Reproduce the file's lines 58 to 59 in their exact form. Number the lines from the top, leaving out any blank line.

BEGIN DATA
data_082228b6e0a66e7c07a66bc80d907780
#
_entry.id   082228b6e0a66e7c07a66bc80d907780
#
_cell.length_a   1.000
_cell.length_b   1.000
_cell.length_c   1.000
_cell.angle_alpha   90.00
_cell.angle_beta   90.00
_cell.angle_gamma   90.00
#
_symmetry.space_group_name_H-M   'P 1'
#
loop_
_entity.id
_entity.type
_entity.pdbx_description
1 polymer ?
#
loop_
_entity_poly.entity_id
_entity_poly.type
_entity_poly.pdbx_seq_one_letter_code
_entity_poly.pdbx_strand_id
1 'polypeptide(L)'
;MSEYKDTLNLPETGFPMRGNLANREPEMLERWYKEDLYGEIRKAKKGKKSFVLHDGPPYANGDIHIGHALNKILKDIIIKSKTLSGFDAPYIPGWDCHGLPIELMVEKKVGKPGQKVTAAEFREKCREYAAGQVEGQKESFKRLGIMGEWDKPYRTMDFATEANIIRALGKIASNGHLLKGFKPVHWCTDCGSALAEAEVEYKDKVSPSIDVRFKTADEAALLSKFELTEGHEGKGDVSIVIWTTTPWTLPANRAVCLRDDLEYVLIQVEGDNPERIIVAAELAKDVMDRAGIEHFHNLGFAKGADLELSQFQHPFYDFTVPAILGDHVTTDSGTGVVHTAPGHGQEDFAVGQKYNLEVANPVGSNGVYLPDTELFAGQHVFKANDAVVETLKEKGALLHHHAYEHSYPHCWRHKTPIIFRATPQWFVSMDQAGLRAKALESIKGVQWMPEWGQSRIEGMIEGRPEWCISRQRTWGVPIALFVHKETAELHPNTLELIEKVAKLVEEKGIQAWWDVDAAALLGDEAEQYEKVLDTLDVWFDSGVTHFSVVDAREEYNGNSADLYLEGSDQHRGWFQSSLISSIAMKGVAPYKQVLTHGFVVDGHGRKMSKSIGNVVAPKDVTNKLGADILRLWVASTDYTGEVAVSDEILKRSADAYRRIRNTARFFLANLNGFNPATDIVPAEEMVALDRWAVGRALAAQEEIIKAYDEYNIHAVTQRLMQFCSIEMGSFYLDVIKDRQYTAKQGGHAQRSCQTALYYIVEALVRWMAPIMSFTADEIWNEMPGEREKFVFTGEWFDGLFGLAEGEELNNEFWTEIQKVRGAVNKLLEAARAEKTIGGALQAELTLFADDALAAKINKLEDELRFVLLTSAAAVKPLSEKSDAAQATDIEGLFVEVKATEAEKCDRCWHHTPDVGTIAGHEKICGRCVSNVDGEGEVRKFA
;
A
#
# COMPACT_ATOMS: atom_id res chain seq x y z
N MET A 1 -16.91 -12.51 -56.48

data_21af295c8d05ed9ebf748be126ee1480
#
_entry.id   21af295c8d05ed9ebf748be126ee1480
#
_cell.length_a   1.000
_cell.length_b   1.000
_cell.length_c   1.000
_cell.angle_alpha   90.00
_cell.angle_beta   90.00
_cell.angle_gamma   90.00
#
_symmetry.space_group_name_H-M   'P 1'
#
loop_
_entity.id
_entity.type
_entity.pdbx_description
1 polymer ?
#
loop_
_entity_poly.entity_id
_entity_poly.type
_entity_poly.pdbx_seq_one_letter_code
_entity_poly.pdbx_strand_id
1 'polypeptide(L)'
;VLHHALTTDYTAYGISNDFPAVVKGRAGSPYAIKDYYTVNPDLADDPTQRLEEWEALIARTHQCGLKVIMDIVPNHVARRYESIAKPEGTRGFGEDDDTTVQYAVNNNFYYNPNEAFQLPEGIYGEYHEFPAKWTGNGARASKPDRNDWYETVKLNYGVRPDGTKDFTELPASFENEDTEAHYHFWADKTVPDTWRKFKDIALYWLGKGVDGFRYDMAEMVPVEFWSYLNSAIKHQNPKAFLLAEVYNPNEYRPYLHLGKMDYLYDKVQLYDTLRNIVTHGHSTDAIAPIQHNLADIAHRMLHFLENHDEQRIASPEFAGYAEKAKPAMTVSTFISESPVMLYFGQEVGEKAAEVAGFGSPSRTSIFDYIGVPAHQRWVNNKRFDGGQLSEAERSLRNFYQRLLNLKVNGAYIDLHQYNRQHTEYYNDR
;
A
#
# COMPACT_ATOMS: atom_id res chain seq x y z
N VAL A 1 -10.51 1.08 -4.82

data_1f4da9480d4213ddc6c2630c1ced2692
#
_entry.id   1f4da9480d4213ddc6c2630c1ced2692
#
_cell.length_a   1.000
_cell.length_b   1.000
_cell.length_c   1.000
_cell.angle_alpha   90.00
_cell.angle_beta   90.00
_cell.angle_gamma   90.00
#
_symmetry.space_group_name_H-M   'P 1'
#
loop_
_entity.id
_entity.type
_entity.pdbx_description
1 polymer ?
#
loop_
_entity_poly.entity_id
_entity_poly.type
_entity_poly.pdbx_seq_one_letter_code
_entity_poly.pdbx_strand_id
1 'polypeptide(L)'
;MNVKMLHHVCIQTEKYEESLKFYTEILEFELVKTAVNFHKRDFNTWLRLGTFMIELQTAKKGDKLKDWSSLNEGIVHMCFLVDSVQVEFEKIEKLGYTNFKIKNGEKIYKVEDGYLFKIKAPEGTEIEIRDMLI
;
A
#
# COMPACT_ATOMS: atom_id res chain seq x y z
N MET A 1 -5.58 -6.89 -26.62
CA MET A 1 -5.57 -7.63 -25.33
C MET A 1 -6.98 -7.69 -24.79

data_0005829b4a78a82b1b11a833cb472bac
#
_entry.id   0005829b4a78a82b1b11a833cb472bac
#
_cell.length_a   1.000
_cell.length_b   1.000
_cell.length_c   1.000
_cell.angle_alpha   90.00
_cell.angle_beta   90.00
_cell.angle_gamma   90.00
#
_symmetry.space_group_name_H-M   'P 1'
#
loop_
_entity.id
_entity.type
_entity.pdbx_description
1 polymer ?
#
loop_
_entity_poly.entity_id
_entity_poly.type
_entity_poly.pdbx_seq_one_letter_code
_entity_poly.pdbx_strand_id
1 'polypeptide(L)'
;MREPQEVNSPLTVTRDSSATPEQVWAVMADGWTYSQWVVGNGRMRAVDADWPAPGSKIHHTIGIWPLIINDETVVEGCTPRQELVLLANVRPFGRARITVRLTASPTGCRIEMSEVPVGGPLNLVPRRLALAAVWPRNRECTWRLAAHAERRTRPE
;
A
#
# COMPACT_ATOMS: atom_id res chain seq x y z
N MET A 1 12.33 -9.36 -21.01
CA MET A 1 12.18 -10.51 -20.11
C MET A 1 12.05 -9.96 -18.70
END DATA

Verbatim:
;
A